Gypsy and traveller sites
Leicester has a high number of unauthorised Gypsy and Traveller camps, causing inconvenience for local residents, environmental damage, as well as being costly for the council.
Since 2011, we have been trying to resolve this issue by working to identify potential new authorised Gypsy and Traveller sites.
Planning permission was granted for two new sites at Greengate Lane and Red Hill Way in October 2013. Work started on the new sixpitch site at Greengate Lane and the new ten pitch site at Red Hill Way in July 2014.
Identifying new sites
We made the decision to consult on three potential new Gypsy and Traveller sites at Beaumont Way, Greengate Lane and Red Hill Way in November 2011.
This followed a site assessment of nearly 350 council-owned pieces of land to try and identify sites which would be suitable for use by Gypsies and Travellers.
A public consultation on the suitability of the three sites was held between February and July 2012, and the city mayor announced his decision on the proposed sites in January 2013.
Planning applications were submitted for Greengate Lane and Red Hill Way in August 2013, and planning permission was granted in December 2013.
You can download a copy of the report presented to the city mayor, and a copy of his decision on the sites, at the bottom of the page.
The need for new sites
The need for sites for Gypsy and Traveller families can generally be split into two groups - local families, and families travelling through the city for short periods of time.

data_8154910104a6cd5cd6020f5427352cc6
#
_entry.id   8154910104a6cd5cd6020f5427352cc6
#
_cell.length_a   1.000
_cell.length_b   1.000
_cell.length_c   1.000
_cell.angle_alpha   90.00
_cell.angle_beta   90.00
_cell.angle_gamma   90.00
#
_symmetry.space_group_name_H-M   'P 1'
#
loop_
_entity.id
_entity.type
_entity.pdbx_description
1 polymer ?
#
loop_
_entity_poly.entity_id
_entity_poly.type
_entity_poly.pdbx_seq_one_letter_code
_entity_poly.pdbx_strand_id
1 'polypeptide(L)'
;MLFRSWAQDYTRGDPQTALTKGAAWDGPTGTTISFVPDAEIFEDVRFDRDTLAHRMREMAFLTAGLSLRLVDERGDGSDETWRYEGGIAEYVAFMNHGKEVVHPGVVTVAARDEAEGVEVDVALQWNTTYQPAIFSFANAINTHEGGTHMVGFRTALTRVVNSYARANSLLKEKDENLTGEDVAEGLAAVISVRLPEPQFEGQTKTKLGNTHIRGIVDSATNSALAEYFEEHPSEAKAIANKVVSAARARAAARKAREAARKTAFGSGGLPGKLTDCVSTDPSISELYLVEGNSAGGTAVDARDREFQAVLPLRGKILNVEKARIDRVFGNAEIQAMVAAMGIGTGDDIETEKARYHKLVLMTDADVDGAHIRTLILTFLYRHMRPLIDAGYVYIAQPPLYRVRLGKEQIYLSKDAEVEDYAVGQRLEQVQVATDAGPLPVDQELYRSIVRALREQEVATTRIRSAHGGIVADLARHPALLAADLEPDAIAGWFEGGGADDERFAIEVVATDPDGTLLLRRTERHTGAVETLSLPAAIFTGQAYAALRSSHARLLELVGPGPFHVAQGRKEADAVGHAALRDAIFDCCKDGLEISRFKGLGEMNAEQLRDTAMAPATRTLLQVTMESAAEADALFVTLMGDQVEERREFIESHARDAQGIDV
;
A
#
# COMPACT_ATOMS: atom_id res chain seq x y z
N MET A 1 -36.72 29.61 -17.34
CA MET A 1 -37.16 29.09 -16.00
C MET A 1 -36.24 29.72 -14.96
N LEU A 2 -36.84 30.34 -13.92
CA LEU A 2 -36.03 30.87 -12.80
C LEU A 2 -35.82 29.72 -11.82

Some of the local families have lived in or around Leicester for generations and spend most, if not all of the year, in the area. Some of these families have children in local schools and are registered with local GPs.
This group needs permanent sites. They would be responsible for paying rent, electricity, water and council tax – in a similar way to people living in council housing.
There is currently only one permanent site at Meynells Gorse, which has space for 21 families, but has a long waiting list for pitches.
Families travelling through the city for short periods of time need short stay sites, where they can stay for anywhere from a few days up to a few months.
At short stay sites people pay for rent and services. At present there are no short stay sites in the city, so families passing through often stay in unauthorised camps on the side of the road.
The lack of an authorised short stay site also means it is more difficult for the police to move people on from unauthorised camps.
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